Basic Camp

Charlie Company graduates from LTC

Cadet Samantha Leahy, Northeastern University, recites the Soldier's Creed during Charlie Company's graduation Tuesday. Photo by Peyton Hobson.

Cadet Samantha Leahy, Northeastern University, recites the Soldier’s Creed during Charlie Company’s graduation Tuesday. Photo by Peyton Hobson.

By Crystal Allen 
Leader’s Training Course

Families looked upon the field of Charlie Company Cadets fanned out in front of them Tuesday with proud expressions as they watched their sons and daughters grow as individuals. After 28 grueling days of training, 172 Cadets successfully completed the Leader’s Training Course.

Although all Cadets might not become Soldiers and the ones who do may not serve for a long time, each Cadet had something in common.

“You will have had the honor of wearing the cloth of your nation,” said Brig. Gen. David MacEwen, adjutant general of the Army and the graduation’s guest speaker.

While at LTC, Cadets learned skills such as waterborne operations, how to shoot a rifle and land navigation.

“I learned the essentials of being a Soldier,” said Matthew Canavan, a junior at Hofstra University.

LTC not only helps Cadets learn the values of leadership and the skills needed to be a Soldier, it also teaches them skills they will use for rest of their lives.

“I’ll take away pretty much the fundamentals of my military bearing that I learned,” said Denzell Jackson, a junior at Louisiana State University. “My values that they instilled upon us here, they drilled into us every day.”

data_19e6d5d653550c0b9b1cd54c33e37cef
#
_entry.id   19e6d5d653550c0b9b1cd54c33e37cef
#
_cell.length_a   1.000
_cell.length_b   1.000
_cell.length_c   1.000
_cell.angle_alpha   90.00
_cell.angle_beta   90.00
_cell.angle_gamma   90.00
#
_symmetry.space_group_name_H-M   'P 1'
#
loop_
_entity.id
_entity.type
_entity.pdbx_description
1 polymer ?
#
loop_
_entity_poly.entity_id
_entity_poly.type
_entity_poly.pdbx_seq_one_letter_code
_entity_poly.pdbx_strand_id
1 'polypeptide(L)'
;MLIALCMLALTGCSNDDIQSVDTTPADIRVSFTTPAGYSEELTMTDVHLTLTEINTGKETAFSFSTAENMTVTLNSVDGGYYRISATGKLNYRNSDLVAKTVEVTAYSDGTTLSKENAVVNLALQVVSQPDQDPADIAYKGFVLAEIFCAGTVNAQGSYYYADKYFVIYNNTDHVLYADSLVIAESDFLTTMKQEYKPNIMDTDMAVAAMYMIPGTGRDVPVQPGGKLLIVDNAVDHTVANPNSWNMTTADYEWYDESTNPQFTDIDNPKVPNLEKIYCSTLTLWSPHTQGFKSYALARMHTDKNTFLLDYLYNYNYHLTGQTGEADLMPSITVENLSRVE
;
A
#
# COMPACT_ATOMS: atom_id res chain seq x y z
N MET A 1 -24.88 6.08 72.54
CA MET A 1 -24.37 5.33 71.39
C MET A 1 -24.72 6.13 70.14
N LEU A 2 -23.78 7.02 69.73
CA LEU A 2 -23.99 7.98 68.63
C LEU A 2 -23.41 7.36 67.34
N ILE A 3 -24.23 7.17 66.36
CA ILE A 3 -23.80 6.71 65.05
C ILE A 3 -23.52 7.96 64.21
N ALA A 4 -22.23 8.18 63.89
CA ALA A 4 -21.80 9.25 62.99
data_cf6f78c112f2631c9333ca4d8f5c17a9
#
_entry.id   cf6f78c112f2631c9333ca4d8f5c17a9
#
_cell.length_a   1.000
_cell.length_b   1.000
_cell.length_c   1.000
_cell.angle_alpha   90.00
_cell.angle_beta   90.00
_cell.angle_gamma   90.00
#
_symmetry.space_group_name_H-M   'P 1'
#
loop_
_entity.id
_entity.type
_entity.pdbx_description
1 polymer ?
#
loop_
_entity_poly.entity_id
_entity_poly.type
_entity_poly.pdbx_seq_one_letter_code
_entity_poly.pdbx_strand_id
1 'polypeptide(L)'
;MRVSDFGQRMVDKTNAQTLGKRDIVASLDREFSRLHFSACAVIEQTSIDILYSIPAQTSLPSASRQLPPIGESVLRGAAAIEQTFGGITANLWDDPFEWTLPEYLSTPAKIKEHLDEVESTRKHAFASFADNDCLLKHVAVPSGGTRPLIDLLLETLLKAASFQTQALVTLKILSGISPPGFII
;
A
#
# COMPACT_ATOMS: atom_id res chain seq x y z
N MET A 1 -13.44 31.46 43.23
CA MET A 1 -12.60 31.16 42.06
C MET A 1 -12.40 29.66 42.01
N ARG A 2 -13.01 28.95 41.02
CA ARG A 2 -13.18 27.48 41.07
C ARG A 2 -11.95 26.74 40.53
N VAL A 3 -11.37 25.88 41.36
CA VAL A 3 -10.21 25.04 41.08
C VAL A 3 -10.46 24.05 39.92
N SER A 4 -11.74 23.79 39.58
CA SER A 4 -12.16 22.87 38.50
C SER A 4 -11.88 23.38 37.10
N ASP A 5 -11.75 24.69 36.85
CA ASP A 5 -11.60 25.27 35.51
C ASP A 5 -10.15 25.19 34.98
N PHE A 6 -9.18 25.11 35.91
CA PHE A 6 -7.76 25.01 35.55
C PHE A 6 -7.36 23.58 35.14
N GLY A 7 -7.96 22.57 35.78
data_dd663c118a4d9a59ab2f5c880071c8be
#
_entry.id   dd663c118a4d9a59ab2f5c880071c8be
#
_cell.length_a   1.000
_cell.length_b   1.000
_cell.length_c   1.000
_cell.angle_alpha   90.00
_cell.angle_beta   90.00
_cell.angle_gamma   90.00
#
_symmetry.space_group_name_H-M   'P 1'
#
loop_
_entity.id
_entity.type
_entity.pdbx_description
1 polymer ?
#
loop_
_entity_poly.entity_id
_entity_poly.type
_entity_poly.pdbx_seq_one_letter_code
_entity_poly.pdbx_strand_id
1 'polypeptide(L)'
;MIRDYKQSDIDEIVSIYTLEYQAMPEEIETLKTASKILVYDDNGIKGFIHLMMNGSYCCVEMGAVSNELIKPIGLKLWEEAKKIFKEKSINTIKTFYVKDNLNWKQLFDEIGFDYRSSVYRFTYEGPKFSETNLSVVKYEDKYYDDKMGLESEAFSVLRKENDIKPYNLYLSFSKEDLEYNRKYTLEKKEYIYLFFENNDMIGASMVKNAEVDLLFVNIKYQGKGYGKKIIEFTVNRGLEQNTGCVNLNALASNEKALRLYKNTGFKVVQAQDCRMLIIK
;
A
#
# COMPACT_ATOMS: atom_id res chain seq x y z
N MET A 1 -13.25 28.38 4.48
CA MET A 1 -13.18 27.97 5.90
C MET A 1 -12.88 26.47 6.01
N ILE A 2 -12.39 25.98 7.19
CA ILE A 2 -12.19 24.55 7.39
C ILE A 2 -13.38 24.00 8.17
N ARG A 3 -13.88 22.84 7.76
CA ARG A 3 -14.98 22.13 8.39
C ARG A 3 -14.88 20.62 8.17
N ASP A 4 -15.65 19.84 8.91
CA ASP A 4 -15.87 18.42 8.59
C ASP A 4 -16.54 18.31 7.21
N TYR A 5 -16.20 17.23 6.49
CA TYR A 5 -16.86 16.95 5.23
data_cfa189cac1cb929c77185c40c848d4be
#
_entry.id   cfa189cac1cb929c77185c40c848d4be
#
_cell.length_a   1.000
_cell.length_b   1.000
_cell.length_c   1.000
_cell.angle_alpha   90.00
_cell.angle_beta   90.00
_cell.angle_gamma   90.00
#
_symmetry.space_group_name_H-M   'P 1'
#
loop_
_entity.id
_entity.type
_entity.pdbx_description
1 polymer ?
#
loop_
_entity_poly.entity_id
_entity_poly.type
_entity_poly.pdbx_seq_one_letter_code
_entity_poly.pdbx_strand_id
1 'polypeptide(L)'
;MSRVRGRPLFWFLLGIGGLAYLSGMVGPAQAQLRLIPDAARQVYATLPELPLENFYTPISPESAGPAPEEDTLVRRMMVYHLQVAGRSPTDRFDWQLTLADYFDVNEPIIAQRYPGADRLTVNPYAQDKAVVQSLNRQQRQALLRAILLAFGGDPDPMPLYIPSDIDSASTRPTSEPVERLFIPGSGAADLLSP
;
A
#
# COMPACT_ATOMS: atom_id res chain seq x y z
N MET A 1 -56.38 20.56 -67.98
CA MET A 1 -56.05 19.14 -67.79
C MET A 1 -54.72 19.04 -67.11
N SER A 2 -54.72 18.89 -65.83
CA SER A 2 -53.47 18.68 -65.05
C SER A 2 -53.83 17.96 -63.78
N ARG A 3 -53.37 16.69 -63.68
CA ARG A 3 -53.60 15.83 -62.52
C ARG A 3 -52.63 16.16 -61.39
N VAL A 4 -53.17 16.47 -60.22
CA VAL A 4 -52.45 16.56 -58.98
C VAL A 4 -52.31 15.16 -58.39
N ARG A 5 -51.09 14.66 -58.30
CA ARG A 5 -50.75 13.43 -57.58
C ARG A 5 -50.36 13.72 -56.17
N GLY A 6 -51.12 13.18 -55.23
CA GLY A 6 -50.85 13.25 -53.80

Coming into LTC, many Cadets didn’t know what to expect and had little military experience.

“I wanted to come here with an open mind,” Canavan said. “I was shocked when I first came here because of the drill sergeants and everything.”

Although they completed the course, the unknown led to some Cadets failing at some of their personal goals. Jackson would’ve liked to have taken charge more. Every Cadet at LTC is trying to become a leader, therefore, Jackson was unable to be in charge at all times like he prefers.

Being in the role of subordinate, however, helped him gain his leadership skills, too.

“You have to learn to become a follower in order to lead,” he said.

Throughout the 28 training days, there were tears, sweat and much pain. But now that it’s over, the Cadets said they have grown into leaders and possibly future Soldiers, making every minute worth it. Many considered LTC a once-in-a-lifetime experience.

For Jackson, the course wasn’t a struggle as long as he stayed motivated.

“If you just continue to believe that you have the potential and you can reach your potential, then it’s never a struggle at all,” he said. “You just have to keep believing in yourself and the people around you.”

About author View all posts


Leave a Reply